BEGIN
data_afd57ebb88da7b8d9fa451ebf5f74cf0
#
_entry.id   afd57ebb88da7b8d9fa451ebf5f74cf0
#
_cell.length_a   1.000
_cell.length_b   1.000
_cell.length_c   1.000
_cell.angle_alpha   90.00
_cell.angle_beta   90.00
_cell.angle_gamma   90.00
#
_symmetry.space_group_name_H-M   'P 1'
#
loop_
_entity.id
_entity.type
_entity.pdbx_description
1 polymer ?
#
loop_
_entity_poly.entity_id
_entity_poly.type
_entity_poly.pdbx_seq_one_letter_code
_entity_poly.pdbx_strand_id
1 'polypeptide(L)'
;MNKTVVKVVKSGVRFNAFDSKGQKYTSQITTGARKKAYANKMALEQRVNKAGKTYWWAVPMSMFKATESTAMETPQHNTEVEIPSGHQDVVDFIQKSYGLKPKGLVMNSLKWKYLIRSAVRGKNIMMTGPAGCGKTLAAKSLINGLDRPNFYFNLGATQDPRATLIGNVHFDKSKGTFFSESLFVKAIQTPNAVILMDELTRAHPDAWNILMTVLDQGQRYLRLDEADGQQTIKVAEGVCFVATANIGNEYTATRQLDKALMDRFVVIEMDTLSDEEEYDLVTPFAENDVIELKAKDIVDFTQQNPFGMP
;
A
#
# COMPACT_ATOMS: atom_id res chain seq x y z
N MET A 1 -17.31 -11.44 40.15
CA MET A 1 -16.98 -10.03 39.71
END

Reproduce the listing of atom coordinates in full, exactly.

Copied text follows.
data_afd57ebb88da7b8d9fa451ebf5f74cf0
#
_entry.id   afd57ebb88da7b8d9fa451ebf5f74cf0
#
_cell.length_a   1.000
_cell.length_b   1.000
_cell.length_c   1.000
_cell.angle_alpha   90.00
_cell.angle_beta   90.00
_cell.angle_gamma   90.00
#
_symmetry.space_group_name_H-M   'P 1'
#
loop_
_entity.id
_entity.type
_entity.pdbx_description
1 polymer ?
#
loop_
_entity_poly.entity_id
_entity_poly.type
_entity_poly.pdbx_seq_one_letter_code
_entity_poly.pdbx_strand_id
1 'polypeptide(L)'
;MNKTVVKVVKSGVRFNAFDSKGQKYTSQITTGARKKAYANKMALEQRVNKAGKTYWWAVPMSMFKATESTAMETPQHNTEVEIPSGHQDVVDFIQKSYGLKPKGLVMNSLKWKYLIRSAVRGKNIMMTGPAGCGKTLAAKSLINGLDRPNFYFNLGATQDPRATLIGNVHFDKSKGTFFSESLFVKAIQTPNAVILMDELTRAHPDAWNILMTVLDQGQRYLRLDEADGQQTIKVAEGVCFVATANIGNEYTATRQLDKALMDRFVVIEMDTLSDEEEYDLVTPFAENDVIELKAKDIVDFTQQNPFGMP
;
A
#
# COMPACT_ATOMS: atom_id res chain seq x y z
N MET A 1 -17.31 -11.44 40.15
CA MET A 1 -16.98 -10.03 39.71